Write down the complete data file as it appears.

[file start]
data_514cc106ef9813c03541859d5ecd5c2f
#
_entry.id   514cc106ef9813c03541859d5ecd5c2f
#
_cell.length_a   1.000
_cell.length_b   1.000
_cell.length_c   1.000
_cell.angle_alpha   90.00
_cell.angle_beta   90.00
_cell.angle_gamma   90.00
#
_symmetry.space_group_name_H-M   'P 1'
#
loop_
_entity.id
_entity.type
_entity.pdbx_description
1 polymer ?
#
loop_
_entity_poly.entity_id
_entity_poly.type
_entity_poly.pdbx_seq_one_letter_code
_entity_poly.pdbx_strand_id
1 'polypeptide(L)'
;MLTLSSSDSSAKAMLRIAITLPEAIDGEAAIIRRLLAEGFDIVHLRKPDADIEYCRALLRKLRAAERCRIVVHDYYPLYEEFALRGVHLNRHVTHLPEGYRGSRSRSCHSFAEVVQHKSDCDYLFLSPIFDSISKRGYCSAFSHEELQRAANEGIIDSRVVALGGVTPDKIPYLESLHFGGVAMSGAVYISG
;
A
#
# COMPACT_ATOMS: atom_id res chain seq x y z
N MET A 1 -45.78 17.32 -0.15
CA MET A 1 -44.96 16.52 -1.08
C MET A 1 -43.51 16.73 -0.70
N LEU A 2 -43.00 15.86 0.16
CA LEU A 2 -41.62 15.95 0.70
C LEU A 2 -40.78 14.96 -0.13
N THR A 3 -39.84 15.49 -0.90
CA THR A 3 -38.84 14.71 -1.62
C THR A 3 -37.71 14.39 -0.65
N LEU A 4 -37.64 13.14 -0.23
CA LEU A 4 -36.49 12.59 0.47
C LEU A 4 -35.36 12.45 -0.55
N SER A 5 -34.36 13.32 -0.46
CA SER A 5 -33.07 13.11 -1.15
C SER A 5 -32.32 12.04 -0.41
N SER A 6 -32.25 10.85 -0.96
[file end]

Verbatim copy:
data_514cc106ef9813c03541859d5ecd5c2f
#
_entry.id   514cc106ef9813c03541859d5ecd5c2f
#
_cell.length_a   1.000
_cell.length_b   1.000
_cell.length_c   1.000
_cell.angle_alpha   90.00
_cell.angle_beta   90.00
_cell.angle_gamma   90.00
#
_symmetry.space_group_name_H-M   'P 1'
#
loop_
_entity.id
_entity.type
_entity.pdbx_description
1 polymer ?
#
loop_
_entity_poly.entity_id
_entity_poly.type
_entity_poly.pdbx_seq_one_letter_code
_entity_poly.pdbx_strand_id
1 'polypeptide(L)'
;MLTLSSSDSSAKAMLRIAITLPEAIDGEAAIIRRLLAEGFDIVHLRKPDADIEYCRALLRKLRAAERCRIVVHDYYPLYEEFALRGVHLNRHVTHLPEGYRGSRSRSCHSFAEVVQHKSDCDYLFLSPIFDSISKRGYCSAFSHEELQRAANEGIIDSRVVALGGVTPDKIPYLESLHFGGVAMSGAVYISG
;
A
#
# COMPACT_ATOMS: atom_id res chain seq x y z
N MET A 1 -45.78 17.32 -0.15
CA MET A 1 -44.96 16.52 -1.08
C MET A 1 -43.51 16.73 -0.70
N LEU A 2 -43.00 15.86 0.16
CA LEU A 2 -41.62 15.95 0.70
C LEU A 2 -40.78 14.96 -0.13
N THR A 3 -39.84 15.49 -0.90
CA THR A 3 -38.84 14.71 -1.62
C THR A 3 -37.71 14.39 -0.65
N LEU A 4 -37.64 13.14 -0.23
CA LEU A 4 -36.49 12.59 0.47
C LEU A 4 -35.36 12.45 -0.55
N SER A 5 -34.36 13.32 -0.46
CA SER A 5 -33.07 13.11 -1.15
C SER A 5 -32.32 12.04 -0.41
N SER A 6 -32.25 10.85 -0.96